In Bear Daughter, by contrast, Judith Berman locks us pretty firmly into the viewpoint of her titular heroine, Cloud, a bear who wakes up one day to find that she's a thirteen year-old girl with no idea what being a thirteen year-old girl entails. The network of tribes and families into which she is thrust is complex, and take several chapters to come clear, but it's obvious enough that Cloud's mere existence is causing problems. Driven from her home early on, she wanders the world in search of the truth about her upbringing and about herself. As in Fly by Night, there are the obligatory surrogate parent figures to help Cloud on her way, although they are dispensed with relatively quickly; but there are no cities here, and compared with Hardinge's novel, Berman's has a much more traditional fantasy arc. Cloud's world is out of balance, and she must heal it. Cloud herself is out of balance, and must reconcile her competing identities – as a person, as a bear, as a woman.

But at the same time, Bear Daughter holds true to one of the more sfnal qualities of Fly by Night, which is that it too believes in the discoverability of the world. Berman isn't stingy with her fantasy – spells and spirits permeate the story – but it's all part of normal for Cloud. Built on a loose mix of Native American and Western myths, Cloud's world is emphatically not ours. The manner in which it is presented, however, is so matter of fact that it feels, to us, as much alien as it does fantastic. There's always a sense that the rules by which it operates can be (indeed, should be) found out and understood. Cloud's story is also told in a less flirtatious manner than Mosca's; Hardinge can be charmingly witty, but also irritatingly arch, while Berman is more consistently sober (sometimes, it must be said, to the point of plainness). The result is that while Hardinge's non-magical but off-kilter England often sparkles, it never quite becomes more than a stage for her yarn; and Berman's landscape with bones of myth is, in the end, utterly convincing.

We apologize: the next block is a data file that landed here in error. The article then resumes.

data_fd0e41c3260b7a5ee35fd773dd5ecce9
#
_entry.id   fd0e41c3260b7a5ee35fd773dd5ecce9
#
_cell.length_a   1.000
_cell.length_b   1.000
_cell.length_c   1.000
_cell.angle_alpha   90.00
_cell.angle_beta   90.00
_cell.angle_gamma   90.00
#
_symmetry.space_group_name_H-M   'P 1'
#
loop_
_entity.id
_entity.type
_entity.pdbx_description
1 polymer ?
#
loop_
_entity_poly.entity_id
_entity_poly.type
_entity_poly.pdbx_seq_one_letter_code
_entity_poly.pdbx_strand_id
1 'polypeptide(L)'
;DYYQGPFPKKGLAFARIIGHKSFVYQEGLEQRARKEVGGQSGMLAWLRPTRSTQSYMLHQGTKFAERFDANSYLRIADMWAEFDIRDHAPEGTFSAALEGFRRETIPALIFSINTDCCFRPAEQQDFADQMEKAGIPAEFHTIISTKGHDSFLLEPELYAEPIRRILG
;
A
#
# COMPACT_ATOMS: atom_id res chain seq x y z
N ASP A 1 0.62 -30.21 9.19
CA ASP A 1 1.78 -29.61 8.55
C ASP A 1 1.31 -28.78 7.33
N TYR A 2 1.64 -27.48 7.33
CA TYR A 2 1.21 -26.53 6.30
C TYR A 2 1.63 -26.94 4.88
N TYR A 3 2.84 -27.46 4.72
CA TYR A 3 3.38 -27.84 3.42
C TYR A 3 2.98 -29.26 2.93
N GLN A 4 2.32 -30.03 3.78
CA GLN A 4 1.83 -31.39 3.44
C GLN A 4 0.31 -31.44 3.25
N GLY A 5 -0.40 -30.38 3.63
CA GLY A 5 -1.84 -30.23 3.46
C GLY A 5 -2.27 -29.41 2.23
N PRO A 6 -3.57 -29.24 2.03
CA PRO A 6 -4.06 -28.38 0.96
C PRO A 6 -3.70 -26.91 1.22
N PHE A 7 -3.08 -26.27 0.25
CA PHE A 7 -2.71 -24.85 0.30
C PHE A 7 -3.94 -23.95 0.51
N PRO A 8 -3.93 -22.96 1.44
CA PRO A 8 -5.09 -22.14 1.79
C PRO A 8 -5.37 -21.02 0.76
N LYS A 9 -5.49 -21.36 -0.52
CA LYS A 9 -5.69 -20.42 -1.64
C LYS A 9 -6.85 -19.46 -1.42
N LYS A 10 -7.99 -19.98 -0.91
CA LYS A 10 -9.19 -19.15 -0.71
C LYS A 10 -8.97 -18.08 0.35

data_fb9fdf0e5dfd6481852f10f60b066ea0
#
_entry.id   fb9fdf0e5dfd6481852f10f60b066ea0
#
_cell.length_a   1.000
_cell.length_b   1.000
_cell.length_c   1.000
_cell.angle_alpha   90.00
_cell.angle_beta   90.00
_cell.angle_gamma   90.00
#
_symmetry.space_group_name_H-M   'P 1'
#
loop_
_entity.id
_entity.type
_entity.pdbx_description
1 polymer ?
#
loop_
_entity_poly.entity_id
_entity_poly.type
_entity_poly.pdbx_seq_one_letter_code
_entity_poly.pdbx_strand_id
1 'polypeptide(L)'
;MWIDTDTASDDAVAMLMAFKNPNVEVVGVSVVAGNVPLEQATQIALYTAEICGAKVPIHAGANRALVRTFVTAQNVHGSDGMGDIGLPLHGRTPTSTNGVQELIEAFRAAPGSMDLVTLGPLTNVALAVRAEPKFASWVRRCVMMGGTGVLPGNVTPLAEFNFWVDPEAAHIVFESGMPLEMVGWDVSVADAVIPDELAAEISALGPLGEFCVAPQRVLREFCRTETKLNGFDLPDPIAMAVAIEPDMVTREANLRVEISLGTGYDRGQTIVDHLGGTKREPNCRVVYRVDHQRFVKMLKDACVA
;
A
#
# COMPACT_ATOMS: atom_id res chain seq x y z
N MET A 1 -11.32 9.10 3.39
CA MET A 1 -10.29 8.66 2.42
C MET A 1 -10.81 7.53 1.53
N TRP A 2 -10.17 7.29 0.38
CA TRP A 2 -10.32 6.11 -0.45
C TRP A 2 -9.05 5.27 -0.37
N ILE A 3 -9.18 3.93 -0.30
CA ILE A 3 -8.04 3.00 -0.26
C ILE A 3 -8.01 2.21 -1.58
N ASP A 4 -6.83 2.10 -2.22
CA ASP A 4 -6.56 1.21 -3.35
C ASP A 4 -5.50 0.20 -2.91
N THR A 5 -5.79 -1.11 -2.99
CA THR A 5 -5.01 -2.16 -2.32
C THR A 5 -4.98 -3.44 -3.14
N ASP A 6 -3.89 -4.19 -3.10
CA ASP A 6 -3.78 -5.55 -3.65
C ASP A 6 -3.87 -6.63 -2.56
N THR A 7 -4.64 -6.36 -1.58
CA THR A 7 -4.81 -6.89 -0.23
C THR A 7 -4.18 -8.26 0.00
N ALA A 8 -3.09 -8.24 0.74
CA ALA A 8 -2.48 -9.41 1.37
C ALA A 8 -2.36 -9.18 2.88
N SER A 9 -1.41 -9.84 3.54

The effect takes time to build up, however. The development of Cloud's world is strongly rooted in her experience of it, in the ways she looks at it, senses it, and thinks about it. Even in the houses of the gods, which are beyond beautiful, Cloud's bearish senses tingle at the coppery scent of blood; elsewhere, for instance riding across a wild sea on the back of an orca, the profusion of scents and sensations can be almost miraculously powerful. As a side-effect, Cloud spends perhaps too long reacting instead of acting. Her stubbornness can be enjoyable, but certainly the first hundred pages could be cut by half, and even after that the plotting can be bumpy and episodic, alternating introspection and travel and explanation a little too mechanically. When Cloud does act, however, with all the capabilities and smarts and strengths she's been given and learned, the results are decisive. And, equally importantly, they are realistic.

The key to both these books is that although they may do different things to their worlds – Cloud eventually does restore hers, of course, while Mosca all but kick-starts a civil war – neither of them are so naοve as to be about making things better, only about making them right. And both of them, in the end, recognise that such a struggle will never be over. For Cloud, even having acknowledged that there is and always will be pain in the world, it comes as a surprise that her story isn't done when the book is; by contrast, Mosca actively resents the ending she can see lurking ahead of her. What she wants, above all, is more story. In the end, after both these books, that's all we want too.

This article first appeared in Vector 247. Back issues of Vector are available from